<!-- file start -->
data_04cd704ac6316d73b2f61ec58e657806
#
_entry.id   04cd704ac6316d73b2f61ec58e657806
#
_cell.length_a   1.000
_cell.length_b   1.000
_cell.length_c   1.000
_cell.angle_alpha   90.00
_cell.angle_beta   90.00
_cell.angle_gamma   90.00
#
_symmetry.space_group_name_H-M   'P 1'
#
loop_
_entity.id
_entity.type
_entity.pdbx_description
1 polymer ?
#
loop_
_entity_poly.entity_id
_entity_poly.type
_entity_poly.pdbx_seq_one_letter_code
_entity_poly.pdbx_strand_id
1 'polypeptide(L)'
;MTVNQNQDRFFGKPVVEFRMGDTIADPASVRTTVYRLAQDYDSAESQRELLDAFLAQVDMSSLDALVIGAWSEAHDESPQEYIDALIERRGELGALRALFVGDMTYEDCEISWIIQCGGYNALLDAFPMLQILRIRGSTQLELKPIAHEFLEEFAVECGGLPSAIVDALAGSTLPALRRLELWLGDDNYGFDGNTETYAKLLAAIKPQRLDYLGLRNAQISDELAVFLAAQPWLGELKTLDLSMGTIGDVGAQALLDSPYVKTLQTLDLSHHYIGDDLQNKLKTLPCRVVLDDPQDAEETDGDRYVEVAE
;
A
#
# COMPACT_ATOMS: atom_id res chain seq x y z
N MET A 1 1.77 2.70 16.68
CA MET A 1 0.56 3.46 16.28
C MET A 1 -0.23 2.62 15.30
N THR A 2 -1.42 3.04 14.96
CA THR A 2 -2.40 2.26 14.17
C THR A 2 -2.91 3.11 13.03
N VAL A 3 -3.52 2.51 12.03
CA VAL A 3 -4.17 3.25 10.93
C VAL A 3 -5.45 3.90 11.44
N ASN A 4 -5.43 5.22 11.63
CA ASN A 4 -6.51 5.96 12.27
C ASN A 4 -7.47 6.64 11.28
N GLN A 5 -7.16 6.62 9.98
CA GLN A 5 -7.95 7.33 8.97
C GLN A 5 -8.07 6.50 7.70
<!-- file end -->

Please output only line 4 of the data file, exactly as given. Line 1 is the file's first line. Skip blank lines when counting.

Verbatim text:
#